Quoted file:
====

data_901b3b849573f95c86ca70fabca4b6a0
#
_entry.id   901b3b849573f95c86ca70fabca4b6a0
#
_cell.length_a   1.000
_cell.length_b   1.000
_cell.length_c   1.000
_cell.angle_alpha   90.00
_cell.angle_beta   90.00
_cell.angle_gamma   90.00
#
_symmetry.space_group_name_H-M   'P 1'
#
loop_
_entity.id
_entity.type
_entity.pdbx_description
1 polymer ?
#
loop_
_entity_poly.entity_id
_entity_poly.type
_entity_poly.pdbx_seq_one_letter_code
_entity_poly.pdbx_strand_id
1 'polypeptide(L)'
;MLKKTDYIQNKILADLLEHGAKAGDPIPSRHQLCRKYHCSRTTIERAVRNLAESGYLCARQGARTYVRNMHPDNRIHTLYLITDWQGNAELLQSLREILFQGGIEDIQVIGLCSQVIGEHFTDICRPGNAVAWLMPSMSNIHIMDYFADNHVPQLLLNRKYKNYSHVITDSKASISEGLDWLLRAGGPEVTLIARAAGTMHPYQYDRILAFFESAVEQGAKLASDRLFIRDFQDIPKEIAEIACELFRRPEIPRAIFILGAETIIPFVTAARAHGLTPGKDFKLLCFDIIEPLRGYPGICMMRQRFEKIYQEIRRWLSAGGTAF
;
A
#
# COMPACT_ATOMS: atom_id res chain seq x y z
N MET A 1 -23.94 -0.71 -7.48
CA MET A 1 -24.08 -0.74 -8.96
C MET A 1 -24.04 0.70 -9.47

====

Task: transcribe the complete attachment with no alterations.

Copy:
data_901b3b849573f95c86ca70fabca4b6a0
#
_entry.id   901b3b849573f95c86ca70fabca4b6a0
#
_cell.length_a   1.000
_cell.length_b   1.000
_cell.length_c   1.000
_cell.angle_alpha   90.00
_cell.angle_beta   90.00
_cell.angle_gamma   90.00
#
_symmetry.space_group_name_H-M   'P 1'
#
loop_
_entity.id
_entity.type
_entity.pdbx_description
1 polymer ?
#
loop_
_entity_poly.entity_id
_entity_poly.type
_entity_poly.pdbx_seq_one_letter_code
_entity_poly.pdbx_strand_id
1 'polypeptide(L)'
;MLKKTDYIQNKILADLLEHGAKAGDPIPSRHQLCRKYHCSRTTIERAVRNLAESGYLCARQGARTYVRNMHPDNRIHTLYLITDWQGNAELLQSLREILFQGGIEDIQVIGLCSQVIGEHFTDICRPGNAVAWLMPSMSNIHIMDYFADNHVPQLLLNRKYKNYSHVITDSKASISEGLDWLLRAGGPEVTLIARAAGTMHPYQYDRILAFFESAVEQGAKLASDRLFIRDFQDIPKEIAEIACELFRRPEIPRAIFILGAETIIPFVTAARAHGLTPGKDFKLLCFDIIEPLRGYPGICMMRQRFEKIYQEIRRWLSAGGTAF
;
A
#
# COMPACT_ATOMS: atom_id res chain seq x y z
N MET A 1 -23.94 -0.71 -7.48
CA MET A 1 -24.08 -0.74 -8.96
C MET A 1 -24.04 0.70 -9.47